If anything like the Christian story is in fact true (in other words, if there is a God whom we can know…)….if there is any kind of divine force or being, it is at least thinkable that humans would find some kind of engagement with this being or power to be an attractive or at least interesting phenomenon.
This is precisely why there are such things as religions in the first place. When astronomers see that a plant is behaving in a way they can’t explain by reference to other already known planets, or to the sun itself, they postulate a further planet of a sort, size, and location that will explain the strange behavior.. That’s actually how remoter planets were discovered. - N.T. Wright
Together in Christ,
The writer, Kurt Vonnegut, from my home state of Indiana, had two terms to identify the nature of two distinct kinds of groups. A “granfalloon” is an artificial group. We are a member of a granfalloon if we imply intimacy within a group of people in which there is no real connection. Even my saying that Vonnegut and I are Hoosiers is a granfalloon – just because we were born in Indiana doesn’t mean we are actually connected. His second term was “karass.” A karass is unique. It is a group of people who are linked in a deeply spiritual and even significant way. A granfalloon is a false karass.
Churches can either be a granfalloon or a karass. Sometimes the connections people have with one another in churches are superficial. Other times the connections people have in church are so special we would call them the “Body of Christ.” The Body of Christ is a not a collection of people who think alike, but they are a group of people who practice all the elements of a community of faith. They love. They forgive. They tolerate one another. They even bear one another when things get difficult.
We are see the difference in what a church is to a person by the way a person responds to conflict. If people are willing to talk to one another and to sort out conflict; if they are willing to find a way to understand or at least forgive one another, then the church is a karass for them. If they leave the church when conflict arises. If they run away, odds are the church was a granfalloon.
Any church can be a karass. Any church can be the Body of Christ. If we are willing to show respect and talk to one another in times of conflict, we might just discover the presence of Christ himself. If we avoid a chance to resolve difficulties, we may miss Jesus altogether.
Peace to you,
“A BRIEF HISTORY OF THE PRESBYTERIAN CHURCH”
The Presbyterian Church was an unexpected offspring of a religious movement called “The Reformation.” Two of the leading Reformers of the time, Martin Luther (1483-1546) and John Calvin (1509-1564), had no intention of forming a new church, at least not initially. Their desire was to reform the present day Catholic Church, to purge the Church of corruptions and set it more in line with the traditions and theology of Scripture and of the early church. The Reformers became known as “Protestants” because their requests for change sounded more and more like protests.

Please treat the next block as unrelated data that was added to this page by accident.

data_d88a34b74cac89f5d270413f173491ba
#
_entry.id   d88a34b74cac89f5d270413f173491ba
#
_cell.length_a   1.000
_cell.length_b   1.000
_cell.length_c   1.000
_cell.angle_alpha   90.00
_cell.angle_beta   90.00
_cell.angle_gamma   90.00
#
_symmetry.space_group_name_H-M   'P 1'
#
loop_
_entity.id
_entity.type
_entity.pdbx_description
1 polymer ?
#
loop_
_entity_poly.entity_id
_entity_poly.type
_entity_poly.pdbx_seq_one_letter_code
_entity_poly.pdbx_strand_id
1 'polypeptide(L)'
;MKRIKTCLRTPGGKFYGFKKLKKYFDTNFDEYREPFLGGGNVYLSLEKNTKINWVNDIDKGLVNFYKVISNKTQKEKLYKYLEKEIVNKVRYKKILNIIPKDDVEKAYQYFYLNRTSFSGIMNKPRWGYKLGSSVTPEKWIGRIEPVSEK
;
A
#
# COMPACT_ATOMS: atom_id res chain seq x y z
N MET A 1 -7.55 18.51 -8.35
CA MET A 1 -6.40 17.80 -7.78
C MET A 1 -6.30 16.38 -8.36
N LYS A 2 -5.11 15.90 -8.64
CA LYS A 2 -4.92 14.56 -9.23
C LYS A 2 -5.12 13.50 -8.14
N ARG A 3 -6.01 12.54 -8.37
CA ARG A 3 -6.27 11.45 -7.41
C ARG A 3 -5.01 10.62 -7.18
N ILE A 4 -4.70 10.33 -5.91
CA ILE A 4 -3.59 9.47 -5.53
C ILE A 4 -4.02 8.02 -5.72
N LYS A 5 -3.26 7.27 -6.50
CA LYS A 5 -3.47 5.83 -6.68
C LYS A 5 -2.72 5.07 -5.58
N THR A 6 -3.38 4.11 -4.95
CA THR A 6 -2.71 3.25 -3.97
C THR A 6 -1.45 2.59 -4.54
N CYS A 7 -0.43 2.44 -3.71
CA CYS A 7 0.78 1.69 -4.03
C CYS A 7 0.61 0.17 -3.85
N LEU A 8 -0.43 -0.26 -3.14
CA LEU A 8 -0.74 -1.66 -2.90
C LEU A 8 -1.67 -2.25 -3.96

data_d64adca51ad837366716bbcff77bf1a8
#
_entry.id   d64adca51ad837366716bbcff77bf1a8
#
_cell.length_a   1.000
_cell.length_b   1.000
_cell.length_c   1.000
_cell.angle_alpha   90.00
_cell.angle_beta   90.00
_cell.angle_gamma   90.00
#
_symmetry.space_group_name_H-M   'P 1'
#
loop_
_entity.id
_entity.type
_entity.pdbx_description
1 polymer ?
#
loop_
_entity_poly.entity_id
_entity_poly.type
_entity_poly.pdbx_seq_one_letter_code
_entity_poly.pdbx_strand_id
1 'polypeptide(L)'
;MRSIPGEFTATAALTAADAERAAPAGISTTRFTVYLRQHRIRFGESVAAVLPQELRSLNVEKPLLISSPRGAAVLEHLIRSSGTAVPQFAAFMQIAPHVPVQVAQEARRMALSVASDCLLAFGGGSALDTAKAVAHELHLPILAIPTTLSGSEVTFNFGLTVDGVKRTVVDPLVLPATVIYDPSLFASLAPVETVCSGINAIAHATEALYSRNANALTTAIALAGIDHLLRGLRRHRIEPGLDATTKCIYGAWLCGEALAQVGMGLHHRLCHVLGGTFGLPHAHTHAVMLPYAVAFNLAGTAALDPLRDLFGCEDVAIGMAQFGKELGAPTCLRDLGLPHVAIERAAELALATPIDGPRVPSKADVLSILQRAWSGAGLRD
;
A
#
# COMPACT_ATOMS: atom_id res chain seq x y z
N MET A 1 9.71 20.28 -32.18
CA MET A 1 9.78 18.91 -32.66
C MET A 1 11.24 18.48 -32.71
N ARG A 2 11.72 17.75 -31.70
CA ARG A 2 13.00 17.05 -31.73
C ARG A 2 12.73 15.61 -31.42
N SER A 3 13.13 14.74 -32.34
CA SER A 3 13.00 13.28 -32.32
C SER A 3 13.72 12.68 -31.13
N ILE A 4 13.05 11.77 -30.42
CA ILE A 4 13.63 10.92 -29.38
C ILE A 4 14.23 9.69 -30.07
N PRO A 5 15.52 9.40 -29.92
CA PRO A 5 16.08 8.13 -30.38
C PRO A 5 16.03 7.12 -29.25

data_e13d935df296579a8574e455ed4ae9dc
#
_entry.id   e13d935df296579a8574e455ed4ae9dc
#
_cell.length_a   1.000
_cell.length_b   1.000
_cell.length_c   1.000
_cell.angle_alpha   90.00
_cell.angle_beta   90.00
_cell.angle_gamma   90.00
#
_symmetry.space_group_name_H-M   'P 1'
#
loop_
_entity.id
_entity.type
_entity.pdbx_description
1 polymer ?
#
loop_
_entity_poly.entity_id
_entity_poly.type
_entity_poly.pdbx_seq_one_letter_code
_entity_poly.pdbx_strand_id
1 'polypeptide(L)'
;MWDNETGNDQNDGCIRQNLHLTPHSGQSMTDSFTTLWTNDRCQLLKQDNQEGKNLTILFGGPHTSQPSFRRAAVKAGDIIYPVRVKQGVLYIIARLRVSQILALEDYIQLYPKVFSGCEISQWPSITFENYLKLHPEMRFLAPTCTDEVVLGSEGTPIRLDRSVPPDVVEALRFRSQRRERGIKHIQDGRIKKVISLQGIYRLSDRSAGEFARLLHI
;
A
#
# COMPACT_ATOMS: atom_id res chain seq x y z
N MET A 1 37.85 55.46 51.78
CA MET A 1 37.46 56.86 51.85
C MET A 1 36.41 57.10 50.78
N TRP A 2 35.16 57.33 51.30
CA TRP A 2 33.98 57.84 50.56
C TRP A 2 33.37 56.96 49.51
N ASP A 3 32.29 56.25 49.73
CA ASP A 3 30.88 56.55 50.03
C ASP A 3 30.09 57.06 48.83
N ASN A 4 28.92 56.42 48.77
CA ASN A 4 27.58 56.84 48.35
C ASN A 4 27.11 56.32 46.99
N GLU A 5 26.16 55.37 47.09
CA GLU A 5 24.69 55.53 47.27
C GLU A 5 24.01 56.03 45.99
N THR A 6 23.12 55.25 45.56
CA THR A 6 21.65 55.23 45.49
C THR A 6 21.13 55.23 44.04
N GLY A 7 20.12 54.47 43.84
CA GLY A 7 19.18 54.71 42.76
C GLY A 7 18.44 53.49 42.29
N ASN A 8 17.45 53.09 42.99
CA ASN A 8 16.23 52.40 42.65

The Presbyterian Church is one of several churches that can trace their origins to the Reformation. Presbyterians get their name from the Greek word “presbuteros” which means “elder.” The term refers to the system, in apostolic times, of choosing leaders from among the wisest members of the church. A prominent doctrine of the Reformation was “the priesthood of all believers.” Reformed churches designed themselves in ways that gave more power to the congregation. The Presbyterians established a representative system where elders, presbyters and commissioners were elected.
The French organized the first congregation in 1555 and the French Huguenots were one of the first Presbyterians to reach America, followed closely by the English, Dutch, German, Irish and Scottish. In 1706 the first American presbytery was formed in Philadelphia and soon after the Synod of Philadelphia in 1716. 1789 marked the First General Assembly in Philadelphia.
The Church grew and diversified as it headed westward. By 1800 there were 20,000 members. In another thirty-seven years, there were 220,000. With the growth in numbers came an increase of conflict, separation and sometimes reunion. “Old School” and “New School” divisions plagued Presbyterians for years. The most infamous of issues was slavery. The Civil War severely divided the Church.
The next 120 years saw movements toward reunification. In 1958 the Presbyterian Church in the United States of America (PCUSA) and the United Presbyterian Church of North America merged to form the Presbyterian Church in the United States of American (UPCUSA). In 1983 the two largest Presbyterian Churches united at the Atlanta General Assembly (G.A.): the southern-based Presbyterian Church in the United States (PCUS) and the northern-based (UPCUSA). In 1985 the G.A. approved a seal for the new Church. There are some powerful images in the symbol which reveal what is important to us as Presbyterians. Today there are about 2,000,000 members of the Presbyterian Church (U.S.A), the largest of the mainline Presbyterian denominations.
“Unexpected” may seem like a good way to describe the beginnings of the Presbyterian Church. But for Presbyterians it has always been the “providence of God.”
Together in Christ,
The Legend of Incredible Vegtables: "A Lesson in Handling Fear"
6:30 p.m. - Fellowship Hall
Pizza, Popcorn, Drinks
All are welcome!!